Question 3. Read Question 1. Read Question 2.
The third most frequent question I hear, which is more often said rhetorically than actually asked, is:
Aren’t we all a little Autistic?
In short. No.
People never say this about physical illnesses or physical disabilities. No one has ever said:
–But, in a way, don’t we all have cancer?
–That’s ok, we all have some degree of diabetes.
–Really though, who HASN’T lost a leg in a car accident?
It’s silly right?
But people do it all the time for mental illnesses and cognitive disabilities:
–Oh my goodness! Did you hear they killed off my favourite character? I am SO DEPRESSED!
–Just spent all day organizing my office–you know me–so OCD!
–Yeah, but aren’t we all a little Autistic?
I think people do this for one of two reasons.
- I think some people do it to be kind.
I think some people make this comment (“Aren’t we all a little Autistic?”) because they don’t want to make anyone feel damaged, or feel like a freak. So they minimize how different the person is by saying some form of “We all have that.”
Why do kind people feel the need to do that, I wonder? Are people with mental illnesses and cognitive disabilities excluded, made fun of, or treated poorly or something? (Oh wait…)
I appreciate the attempt at kindness and inclusion, but it’s misguided.
I’d rather people say (and mean) that it’s ok to be different instead of saying, “It’s ok, because you’re not that different.” The first is acceptance. The second is sweeping disabilities under the rug.
If you believe that people with cognitive disabilities have no more reason to be ashamed than people with physical disabilities, then please treat them the same.
- I think some people do it for attention.
It’s a lot easier to fake a mental illness or cognitive disability than a physical one. Today, anyone who craves attention can set up a TikTok or Instagram account, talk about all the reasons they are special, and get the attention they want in the form of double-taps and supportive comments.
It’s important to be discerning on social media. Not everyone has the experience and expertise that they claim. Just like how anyone can say I’m so depressed or so OCD and not be formally diagnosed, there are many young adults on social media who have found a couple of Autism “quirks” that they relate to, and have decided to build a persona on it. I have no doubt that these people feel that they are Autistic, but Autism is not a feeling; it is a medical diagnosis.
This crowd of self-diagnosed entertainers are becoming a problem for people with actual diagnosed Autism, because the Autism impersonators spread a lot of disinformation. A big one is that many of them believe that life-changing therapies that help children on the Spectrum cope are actually not necessary or beneficial at all, because they never needed it, and they turned out fine.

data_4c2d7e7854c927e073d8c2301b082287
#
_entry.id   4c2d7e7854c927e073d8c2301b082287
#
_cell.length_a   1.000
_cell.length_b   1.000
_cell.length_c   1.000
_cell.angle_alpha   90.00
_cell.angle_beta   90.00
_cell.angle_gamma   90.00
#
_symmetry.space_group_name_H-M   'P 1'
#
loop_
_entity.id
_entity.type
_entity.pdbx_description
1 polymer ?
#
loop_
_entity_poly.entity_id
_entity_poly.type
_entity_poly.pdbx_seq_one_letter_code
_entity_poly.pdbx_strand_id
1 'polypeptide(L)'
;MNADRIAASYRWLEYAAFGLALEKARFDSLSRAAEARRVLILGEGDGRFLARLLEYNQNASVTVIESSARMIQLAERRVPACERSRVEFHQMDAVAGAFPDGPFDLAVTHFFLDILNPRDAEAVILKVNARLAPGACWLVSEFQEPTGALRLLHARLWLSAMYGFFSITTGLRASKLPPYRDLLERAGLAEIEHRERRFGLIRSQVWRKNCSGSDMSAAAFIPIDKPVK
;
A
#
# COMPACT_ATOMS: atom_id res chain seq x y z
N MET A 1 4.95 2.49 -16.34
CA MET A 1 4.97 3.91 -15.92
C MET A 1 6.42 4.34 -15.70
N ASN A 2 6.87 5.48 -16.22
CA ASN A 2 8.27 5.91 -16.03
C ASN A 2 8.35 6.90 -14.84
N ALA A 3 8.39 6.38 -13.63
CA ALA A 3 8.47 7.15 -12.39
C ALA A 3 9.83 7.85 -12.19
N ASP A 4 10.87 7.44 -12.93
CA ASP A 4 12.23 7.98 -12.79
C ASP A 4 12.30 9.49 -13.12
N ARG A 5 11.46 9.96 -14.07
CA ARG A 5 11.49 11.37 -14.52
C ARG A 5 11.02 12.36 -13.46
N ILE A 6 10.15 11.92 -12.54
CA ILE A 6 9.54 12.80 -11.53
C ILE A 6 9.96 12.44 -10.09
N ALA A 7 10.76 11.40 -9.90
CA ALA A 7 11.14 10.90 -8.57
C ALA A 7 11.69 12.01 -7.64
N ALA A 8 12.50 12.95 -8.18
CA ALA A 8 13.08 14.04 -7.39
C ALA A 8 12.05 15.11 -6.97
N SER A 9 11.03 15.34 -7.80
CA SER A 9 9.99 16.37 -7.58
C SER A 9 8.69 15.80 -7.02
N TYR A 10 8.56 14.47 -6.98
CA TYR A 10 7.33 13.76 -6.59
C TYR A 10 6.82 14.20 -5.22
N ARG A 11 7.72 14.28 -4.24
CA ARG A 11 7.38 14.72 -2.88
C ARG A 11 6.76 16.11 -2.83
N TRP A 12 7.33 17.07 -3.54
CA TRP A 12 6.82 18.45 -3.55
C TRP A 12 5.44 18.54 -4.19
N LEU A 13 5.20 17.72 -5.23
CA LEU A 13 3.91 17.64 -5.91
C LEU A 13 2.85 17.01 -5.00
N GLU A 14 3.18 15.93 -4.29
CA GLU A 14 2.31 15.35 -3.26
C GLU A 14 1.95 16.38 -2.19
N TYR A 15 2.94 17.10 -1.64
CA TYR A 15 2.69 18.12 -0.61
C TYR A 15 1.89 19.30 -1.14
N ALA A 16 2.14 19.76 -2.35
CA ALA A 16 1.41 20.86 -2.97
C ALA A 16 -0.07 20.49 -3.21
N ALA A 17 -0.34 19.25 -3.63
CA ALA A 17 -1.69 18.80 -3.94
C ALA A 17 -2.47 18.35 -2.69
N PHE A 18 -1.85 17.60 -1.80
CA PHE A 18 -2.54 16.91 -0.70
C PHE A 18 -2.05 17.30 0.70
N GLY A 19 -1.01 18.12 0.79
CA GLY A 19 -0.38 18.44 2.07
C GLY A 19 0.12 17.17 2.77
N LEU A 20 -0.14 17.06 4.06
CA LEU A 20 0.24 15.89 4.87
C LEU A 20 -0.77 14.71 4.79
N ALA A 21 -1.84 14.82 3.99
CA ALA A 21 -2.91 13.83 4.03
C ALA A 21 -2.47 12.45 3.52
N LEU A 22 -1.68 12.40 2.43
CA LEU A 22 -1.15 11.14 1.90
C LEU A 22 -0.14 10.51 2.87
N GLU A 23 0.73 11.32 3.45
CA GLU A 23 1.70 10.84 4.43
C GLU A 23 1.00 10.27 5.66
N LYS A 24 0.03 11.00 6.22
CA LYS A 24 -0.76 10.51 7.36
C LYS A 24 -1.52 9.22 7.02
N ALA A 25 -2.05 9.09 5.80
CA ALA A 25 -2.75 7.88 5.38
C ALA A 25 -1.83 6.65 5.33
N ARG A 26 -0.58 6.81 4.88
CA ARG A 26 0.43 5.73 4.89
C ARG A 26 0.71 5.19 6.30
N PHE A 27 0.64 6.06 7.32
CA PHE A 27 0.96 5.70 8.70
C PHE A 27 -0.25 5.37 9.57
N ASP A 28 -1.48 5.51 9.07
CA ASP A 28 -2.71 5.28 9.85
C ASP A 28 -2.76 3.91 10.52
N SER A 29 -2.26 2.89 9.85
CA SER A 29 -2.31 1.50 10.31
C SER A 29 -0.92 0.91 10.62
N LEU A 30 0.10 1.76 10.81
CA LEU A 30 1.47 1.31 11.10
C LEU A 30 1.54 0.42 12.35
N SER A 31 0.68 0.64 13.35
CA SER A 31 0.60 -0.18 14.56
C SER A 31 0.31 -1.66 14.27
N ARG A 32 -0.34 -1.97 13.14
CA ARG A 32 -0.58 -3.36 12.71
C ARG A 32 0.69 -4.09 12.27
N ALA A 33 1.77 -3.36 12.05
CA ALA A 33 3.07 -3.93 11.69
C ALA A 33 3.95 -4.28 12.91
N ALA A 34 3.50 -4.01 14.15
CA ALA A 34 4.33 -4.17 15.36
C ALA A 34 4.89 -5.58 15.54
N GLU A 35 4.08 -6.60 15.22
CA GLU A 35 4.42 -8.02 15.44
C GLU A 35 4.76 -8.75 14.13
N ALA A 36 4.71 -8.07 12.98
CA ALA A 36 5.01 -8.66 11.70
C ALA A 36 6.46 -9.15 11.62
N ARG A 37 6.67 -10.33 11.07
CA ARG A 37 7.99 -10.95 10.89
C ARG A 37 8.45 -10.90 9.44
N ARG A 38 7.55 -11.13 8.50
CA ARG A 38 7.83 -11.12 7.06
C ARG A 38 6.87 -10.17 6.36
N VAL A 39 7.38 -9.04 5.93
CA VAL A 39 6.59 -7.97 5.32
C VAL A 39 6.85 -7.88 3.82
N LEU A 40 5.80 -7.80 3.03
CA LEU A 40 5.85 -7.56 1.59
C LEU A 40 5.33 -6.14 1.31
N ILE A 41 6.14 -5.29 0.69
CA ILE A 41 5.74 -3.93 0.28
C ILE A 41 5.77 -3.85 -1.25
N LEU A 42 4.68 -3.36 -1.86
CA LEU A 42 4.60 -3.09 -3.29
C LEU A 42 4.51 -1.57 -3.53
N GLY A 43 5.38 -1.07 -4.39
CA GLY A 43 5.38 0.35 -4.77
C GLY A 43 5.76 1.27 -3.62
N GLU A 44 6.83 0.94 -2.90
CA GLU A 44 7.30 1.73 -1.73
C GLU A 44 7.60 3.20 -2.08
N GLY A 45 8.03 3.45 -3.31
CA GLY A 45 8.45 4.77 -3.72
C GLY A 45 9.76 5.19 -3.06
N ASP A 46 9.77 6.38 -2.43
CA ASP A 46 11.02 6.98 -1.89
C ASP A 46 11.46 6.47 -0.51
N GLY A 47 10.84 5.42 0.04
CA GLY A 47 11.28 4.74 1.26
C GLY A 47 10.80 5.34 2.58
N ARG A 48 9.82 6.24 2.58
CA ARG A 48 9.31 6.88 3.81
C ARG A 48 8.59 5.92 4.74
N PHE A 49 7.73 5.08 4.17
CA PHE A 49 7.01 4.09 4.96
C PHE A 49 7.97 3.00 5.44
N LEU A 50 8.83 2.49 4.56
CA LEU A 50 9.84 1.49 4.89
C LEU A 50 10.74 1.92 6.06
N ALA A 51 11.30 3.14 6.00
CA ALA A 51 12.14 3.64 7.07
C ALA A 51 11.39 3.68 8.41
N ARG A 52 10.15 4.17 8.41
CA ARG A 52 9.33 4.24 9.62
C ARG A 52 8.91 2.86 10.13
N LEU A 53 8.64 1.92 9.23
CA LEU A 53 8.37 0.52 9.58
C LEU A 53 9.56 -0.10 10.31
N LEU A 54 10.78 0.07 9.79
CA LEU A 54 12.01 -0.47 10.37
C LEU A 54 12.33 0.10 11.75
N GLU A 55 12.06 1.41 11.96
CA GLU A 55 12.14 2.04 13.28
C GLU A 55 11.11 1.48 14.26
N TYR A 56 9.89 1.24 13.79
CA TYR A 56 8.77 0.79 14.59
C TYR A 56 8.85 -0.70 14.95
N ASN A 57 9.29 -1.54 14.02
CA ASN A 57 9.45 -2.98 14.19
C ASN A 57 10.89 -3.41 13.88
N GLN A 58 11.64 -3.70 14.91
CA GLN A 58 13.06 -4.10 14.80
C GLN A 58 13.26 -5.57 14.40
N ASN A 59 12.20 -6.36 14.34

I wish I was joking.
Then, some of them take it a step further and attack parents for enrolling their children in therapy, accusing them of trying to “change” their child and “not accepting them the way they are.”
Hurtful. And wrong.
I DO love my kid just the way he is. He is amazing, brave, strong, caring, and so funny. That is why I am 200% committed to helping him thrive and be happy. If that means Occupational Therapy, so he can be armed with the right strategies and tools to comfort and regulate himself when his sensory issues overwhelm him, he’s going to get it. If that means Speech-Language Pathology to help him communicate his wants and needs so he isn’t frustrated all the time, he’s going to get it! If that means working with a Feeding Therapist and Dietician to make sure his is getting balanced nutrition while eating foods that he can tolerate with his sensory sensitivities–you guessed it–he’s going to get it!
I don’t put him in therapy because I don’t accept him the way he is. I do it because I DO accept him the way he is. And I’m willing to go the extra mile to meet him where he is at.
It’s the double-standard between physical disabilities and cognitive disabilities all over again. No one attacks a parent for buying their child with Muscular Dystrophy a wheelchair. No one thinks a parent is not accepting of their blind child when they teach them to read Braille.
Autism is not something we all have a little of. It is not a personality trait. It is a medical condition. Therefore, treating it medically is not a bad thing!
To sum up, the answer to “Aren’t we all a little Autistic?” is no.
Yes, we all have a variety of abilities. We all have strengths and weaknesses. We all have “quirks” in our personalities that make us more aggravating or more endearing to others. This is called being human, not being Autistic.
Being Autistic means you have met a set of diagnostic criteria, as observed and recorded by a Psychiatrist. We are not all “a little Autistic.”
You can support Autistic people by not adopting their diagnosis as your personality/identity, and also by not minimizing their experience.
If I could put one thing out there for Autism Awareness Month/Autism Acceptance Month, it would be this:
Autism acceptance is being able to say that we are not all a little Autistic…
and that is ok.
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3 thoughts on “Aren’t We All a Little Autistic?”
The whole “we’re all a little…” thing is weird. I’m sure it makes some people feel like they’re good people, but it’s just not logical.
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